What is the meaning of beauty and ugliness in art for you? Are they two distinct attributes for you or mutually influencing elements?

I would say they influence each other. This is very interesting to me: beauty and ugliness are just words we usually use to describe a characteristic but this can change over time. This is because we are evolving, constantly searching for meaning, which is very elusive. We are just trying to capture this meaning at a given point in time. 

In my research, I often refer to the Freudian concept of “Heimlich, Unheimlich” as a definition of the Uncanny to create works of art that are rooted in a familiar world but seem unfamiliar and strange.

Are the qualities of “beautiful” and “ugly” indispensable?

As I mentioned in a previous answer: to me, it’s not about the categories themselves, but about the quality of experience, searching, and discovering. The more we open ourselves to art, the more we gain. The more conscious, committed and faithful the art is to the artist’s statement, the better quality of the experience we will receive. Therefore, the quality of art is very important to me in different ways, depending on the goal I want to achieve. A part of my artistic path leads through technology and skills derived from ceramics. Without learning and continuous improvement, I would not be able to create in this medium. But generally speaking, I believe that quality is a means to an end, it should not take over the artist’s statement, but at the same time, it cannot be neglected or ignored.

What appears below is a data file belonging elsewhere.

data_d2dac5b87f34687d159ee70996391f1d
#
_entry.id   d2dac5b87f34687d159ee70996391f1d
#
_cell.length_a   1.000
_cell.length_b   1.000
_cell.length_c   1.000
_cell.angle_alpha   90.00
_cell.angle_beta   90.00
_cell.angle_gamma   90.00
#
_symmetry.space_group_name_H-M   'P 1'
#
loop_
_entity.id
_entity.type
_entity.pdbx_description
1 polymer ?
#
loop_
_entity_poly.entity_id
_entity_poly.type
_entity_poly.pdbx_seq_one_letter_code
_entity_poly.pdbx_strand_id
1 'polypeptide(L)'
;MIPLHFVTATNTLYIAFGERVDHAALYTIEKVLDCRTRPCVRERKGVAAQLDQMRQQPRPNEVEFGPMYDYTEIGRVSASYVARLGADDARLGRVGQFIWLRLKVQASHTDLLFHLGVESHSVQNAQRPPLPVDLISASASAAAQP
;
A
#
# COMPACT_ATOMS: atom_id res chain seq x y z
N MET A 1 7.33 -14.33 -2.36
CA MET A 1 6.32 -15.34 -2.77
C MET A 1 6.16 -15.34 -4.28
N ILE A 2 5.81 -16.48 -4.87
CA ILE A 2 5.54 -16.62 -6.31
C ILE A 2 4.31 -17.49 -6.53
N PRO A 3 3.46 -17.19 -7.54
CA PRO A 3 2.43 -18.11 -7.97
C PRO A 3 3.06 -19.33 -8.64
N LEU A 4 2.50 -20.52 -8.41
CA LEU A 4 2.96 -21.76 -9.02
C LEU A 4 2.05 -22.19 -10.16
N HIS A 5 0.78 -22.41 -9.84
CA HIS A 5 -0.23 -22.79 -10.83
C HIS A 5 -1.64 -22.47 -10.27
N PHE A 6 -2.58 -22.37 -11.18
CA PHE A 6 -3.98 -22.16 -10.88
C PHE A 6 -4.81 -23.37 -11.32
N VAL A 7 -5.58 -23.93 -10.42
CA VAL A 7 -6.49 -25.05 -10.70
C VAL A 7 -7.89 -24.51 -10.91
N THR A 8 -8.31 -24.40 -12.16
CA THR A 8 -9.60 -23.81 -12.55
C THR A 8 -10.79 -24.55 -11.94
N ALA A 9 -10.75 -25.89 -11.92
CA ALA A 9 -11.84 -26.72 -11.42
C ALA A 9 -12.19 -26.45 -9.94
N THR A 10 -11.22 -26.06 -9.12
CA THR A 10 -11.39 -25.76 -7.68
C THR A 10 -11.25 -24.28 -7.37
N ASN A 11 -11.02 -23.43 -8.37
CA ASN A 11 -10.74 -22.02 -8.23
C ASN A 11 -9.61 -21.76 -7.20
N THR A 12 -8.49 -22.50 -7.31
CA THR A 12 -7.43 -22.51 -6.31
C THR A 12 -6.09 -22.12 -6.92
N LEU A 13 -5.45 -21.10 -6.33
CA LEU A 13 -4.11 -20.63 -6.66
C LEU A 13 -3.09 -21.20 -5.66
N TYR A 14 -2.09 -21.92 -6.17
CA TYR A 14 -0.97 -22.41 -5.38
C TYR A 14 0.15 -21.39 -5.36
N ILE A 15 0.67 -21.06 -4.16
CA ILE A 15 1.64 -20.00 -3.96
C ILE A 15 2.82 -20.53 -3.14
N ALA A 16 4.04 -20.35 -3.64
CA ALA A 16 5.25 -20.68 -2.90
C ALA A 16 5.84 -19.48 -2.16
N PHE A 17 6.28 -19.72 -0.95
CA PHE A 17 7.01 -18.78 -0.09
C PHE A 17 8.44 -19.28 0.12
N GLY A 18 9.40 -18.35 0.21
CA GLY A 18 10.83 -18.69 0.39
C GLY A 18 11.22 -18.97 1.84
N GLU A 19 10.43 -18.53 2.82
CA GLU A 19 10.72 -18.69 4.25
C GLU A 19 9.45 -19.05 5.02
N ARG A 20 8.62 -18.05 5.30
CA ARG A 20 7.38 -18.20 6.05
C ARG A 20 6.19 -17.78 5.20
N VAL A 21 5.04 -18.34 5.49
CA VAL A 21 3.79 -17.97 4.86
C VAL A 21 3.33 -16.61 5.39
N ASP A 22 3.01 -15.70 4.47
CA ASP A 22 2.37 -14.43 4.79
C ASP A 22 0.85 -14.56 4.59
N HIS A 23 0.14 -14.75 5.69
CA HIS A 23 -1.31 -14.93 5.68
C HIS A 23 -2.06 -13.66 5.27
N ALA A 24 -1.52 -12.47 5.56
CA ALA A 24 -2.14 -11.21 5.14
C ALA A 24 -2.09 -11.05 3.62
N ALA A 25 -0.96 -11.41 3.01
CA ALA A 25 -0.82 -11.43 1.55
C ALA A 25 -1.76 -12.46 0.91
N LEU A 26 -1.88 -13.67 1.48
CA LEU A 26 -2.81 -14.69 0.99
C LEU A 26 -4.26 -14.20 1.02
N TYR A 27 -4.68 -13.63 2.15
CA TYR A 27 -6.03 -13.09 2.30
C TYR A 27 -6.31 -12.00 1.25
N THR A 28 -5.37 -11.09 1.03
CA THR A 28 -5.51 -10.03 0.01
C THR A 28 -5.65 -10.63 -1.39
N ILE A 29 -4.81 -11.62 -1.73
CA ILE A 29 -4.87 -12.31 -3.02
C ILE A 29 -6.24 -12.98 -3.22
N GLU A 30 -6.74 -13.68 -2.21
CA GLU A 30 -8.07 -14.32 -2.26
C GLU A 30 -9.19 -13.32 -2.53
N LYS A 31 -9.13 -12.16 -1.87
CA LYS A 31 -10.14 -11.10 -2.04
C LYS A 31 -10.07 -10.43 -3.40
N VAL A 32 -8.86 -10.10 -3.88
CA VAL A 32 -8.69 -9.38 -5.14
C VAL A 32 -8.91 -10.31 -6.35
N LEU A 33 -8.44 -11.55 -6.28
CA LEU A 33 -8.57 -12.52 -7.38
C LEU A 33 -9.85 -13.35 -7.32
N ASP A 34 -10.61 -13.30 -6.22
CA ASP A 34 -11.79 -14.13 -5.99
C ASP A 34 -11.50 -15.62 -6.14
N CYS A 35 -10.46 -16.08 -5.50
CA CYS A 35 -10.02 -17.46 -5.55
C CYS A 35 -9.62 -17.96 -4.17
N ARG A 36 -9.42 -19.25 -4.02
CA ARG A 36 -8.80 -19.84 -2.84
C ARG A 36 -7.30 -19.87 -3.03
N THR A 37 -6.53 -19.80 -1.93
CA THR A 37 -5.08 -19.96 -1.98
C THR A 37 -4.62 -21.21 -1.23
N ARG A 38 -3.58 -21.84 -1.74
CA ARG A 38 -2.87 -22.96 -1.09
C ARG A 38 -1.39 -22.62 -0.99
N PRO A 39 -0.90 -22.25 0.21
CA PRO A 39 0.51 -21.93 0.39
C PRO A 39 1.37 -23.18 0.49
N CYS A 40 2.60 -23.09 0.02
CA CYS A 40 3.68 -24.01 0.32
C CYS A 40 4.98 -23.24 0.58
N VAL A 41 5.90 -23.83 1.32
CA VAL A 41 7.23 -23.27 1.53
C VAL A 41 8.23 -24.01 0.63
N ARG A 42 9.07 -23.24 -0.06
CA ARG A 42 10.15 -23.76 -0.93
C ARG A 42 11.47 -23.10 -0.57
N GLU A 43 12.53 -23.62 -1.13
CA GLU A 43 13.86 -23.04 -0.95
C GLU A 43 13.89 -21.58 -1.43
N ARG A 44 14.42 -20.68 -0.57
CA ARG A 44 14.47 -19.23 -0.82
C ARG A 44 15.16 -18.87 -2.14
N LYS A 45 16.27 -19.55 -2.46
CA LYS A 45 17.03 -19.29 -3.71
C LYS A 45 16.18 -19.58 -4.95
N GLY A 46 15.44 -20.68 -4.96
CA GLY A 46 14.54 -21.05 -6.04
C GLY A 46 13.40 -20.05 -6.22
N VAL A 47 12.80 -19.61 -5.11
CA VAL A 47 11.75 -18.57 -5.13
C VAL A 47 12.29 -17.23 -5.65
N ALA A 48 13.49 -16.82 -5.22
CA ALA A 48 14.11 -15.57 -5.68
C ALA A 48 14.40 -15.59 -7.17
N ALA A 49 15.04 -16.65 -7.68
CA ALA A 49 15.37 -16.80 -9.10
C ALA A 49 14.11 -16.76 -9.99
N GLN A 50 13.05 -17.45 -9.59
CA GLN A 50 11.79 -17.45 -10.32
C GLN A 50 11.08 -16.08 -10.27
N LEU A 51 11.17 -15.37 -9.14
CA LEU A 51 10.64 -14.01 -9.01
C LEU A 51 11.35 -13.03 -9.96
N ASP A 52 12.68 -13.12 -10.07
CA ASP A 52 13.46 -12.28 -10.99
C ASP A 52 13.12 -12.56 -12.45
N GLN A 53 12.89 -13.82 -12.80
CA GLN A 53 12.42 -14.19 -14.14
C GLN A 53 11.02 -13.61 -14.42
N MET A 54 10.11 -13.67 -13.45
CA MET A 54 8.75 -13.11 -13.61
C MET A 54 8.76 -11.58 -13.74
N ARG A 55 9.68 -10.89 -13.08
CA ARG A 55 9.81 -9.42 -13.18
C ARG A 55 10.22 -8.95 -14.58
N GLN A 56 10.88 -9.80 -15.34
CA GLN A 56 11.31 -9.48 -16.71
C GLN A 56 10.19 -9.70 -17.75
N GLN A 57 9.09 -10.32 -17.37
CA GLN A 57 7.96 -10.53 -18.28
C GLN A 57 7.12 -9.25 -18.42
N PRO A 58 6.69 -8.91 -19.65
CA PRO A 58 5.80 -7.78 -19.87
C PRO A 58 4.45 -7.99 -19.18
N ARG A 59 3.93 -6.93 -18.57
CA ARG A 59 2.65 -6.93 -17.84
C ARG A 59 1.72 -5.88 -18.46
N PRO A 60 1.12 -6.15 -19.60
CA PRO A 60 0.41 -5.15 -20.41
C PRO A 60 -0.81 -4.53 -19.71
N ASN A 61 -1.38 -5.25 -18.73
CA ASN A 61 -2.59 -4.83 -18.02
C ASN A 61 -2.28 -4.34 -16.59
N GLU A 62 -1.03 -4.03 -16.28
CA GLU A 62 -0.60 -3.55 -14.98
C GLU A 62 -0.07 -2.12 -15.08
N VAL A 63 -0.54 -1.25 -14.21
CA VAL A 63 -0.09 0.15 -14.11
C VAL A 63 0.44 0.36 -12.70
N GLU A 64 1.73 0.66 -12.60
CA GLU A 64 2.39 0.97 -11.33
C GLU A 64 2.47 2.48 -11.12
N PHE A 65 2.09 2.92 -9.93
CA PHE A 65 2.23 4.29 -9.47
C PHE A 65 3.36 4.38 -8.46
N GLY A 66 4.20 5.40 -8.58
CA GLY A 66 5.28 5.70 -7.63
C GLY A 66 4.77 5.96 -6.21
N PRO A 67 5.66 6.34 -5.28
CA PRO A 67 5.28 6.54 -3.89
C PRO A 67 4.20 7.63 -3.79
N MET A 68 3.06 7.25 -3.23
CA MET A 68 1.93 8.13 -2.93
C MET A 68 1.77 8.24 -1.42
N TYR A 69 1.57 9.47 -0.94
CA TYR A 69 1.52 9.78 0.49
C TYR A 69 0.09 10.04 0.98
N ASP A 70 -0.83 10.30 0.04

Did you like it?
Share it with your friends


Natalia Kopytko was born in 1981 in Brzesko, Poland. She spent her childhood in Łysa Góra. In 2007, she graduated from the Faculty of Sculpture at the Academy of Fine Arts in Krakow. In 2019, she obtained a doctoral degree at the Faculty of Art of the Pedagogical University in Krakow. She also studied at the Universidad Politecnica de Vlencia facultad de Bellas Artes. Natalia is also a scholarship holder of the Minister of Culture and Art from the “Young Poland” programme in 2016 and received the Creative Scholarship of the City of Krakow in 2018 and 2020, a scholarship from the Resilient Culture programme. She participated in international symposiums and residencies: in 2012, the Wood Sculpture Symposium in Muğla in Turkey, in 2016, in the residencie Obey or not to be Obey in Luxembourg. Natalia works in sculpture and installation. In her artistic practice, she deals with topics related to social exclusion and forgotten stories. She is interested in the concept of childhood archeology. Natalia has had many individual and group exhibitions. He belongs to the art collective O.W.L. She lives and works in Krakow.